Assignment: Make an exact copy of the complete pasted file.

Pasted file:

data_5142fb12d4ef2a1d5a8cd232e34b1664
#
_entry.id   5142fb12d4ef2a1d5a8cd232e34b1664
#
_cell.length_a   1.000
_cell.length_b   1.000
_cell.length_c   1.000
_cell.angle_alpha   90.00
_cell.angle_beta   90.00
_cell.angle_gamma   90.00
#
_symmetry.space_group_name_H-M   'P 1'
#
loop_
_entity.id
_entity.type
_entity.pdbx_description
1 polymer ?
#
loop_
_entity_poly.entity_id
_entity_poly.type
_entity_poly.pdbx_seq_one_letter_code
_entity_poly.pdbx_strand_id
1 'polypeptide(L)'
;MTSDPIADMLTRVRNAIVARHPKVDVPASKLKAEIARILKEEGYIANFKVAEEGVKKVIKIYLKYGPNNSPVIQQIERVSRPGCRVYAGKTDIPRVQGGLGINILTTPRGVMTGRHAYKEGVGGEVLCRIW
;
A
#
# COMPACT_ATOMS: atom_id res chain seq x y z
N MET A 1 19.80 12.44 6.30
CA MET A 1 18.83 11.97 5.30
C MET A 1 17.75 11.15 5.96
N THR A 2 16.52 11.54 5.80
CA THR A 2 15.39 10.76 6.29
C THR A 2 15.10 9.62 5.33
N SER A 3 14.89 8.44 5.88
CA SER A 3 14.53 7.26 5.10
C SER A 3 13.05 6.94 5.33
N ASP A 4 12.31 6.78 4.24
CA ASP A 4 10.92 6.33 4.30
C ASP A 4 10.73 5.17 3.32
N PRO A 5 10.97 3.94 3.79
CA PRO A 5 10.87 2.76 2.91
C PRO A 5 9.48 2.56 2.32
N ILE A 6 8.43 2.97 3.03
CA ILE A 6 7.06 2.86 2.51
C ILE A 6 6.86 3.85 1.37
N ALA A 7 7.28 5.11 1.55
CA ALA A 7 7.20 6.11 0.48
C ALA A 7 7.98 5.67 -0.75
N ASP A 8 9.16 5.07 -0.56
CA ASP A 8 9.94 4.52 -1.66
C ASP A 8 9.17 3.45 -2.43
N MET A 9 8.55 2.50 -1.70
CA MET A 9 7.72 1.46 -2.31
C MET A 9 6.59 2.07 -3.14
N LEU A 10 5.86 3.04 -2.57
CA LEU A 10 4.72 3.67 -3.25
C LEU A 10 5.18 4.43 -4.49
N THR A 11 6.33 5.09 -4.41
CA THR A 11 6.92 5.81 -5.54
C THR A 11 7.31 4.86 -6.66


data_5142fb12d4ef2a1d5a8cd232e34b1664
#
_entry.id   5142fb12d4ef2a1d5a8cd232e34b1664
#
_cell.length_a   1.000
_cell.length_b   1.000
_cell.length_c   1.000
_cell.angle_alpha   90.00
_cell.angle_beta   90.00
_cell.angle_gamma   90.00
#
_symmetry.space_group_name_H-M   'P 1'
#
loop_
_entity.id
_entity.type
_entity.pdbx_description
1 polymer ?
#
loop_
_entity_poly.entity_id
_entity_poly.type
_entity_poly.pdbx_seq_one_letter_code
_entity_poly.pdbx_strand_id
1 'polypeptide(L)'
;MTSDPIADMLTRVRNAIVARHPKVDVPASKLKAEIARILKEEGYIANFKVAEEGVKKVIKIYLKYGPNNSPVIQQIERVSRPGCRVYAGKTDIPRVQGGLGINILTTPRGVMTGRHAYKEGVGGEVLCRIW
;
A
#
# COMPACT_ATOMS: atom_id res chain seq x y z
N MET A 1 19.80 12.44 6.30
CA MET A 1 18.83 11.97 5.30
C MET A 1 17.75 11.15 5.96
N THR A 2 16.52 11.54 5.80
CA THR A 2 15.39 10.76 6.29
C THR A 2 15.10 9.62 5.33
N SER A 3 14.89 8.44 5.88
CA SER A 3 14.53 7.26 5.10
C SER A 3 13.05 6.94 5.33
N ASP A 4 12.31 6.78 4.24
CA ASP A 4 10.92 6.33 4.30
C ASP A 4 10.73 5.17 3.32
N PRO A 5 10.97 3.94 3.79
CA PRO A 5 10.87 2.76 2.91
C PRO A 5 9.48 2.56 2.32
N ILE A 6 8.43 2.97 3.03
CA ILE A 6 7.06 2.86 2.51
C ILE A 6 6.86 3.85 1.37
N ALA A 7 7.28 5.11 1.55
CA ALA A 7 7.20 6.11 0.48
C ALA A 7 7.98 5.67 -0.75
N ASP A 8 9.16 5.07 -0.56
CA ASP A 8 9.94 4.52 -1.66
C ASP A 8 9.17 3.45 -2.43
N MET A 9 8.55 2.50 -1.70
CA MET A 9 7.72 1.46 -2.31
C MET A 9 6.59 2.07 -3.14
N LEU A 10 5.86 3.04 -2.57
CA LEU A 10 4.72 3.67 -3.25
C LEU A 10 5.18 4.43 -4.49
N THR A 11 6.33 5.09 -4.41
CA THR A 11 6.92 5.81 -5.54
C THR A 11 7.31 4.86 -6.66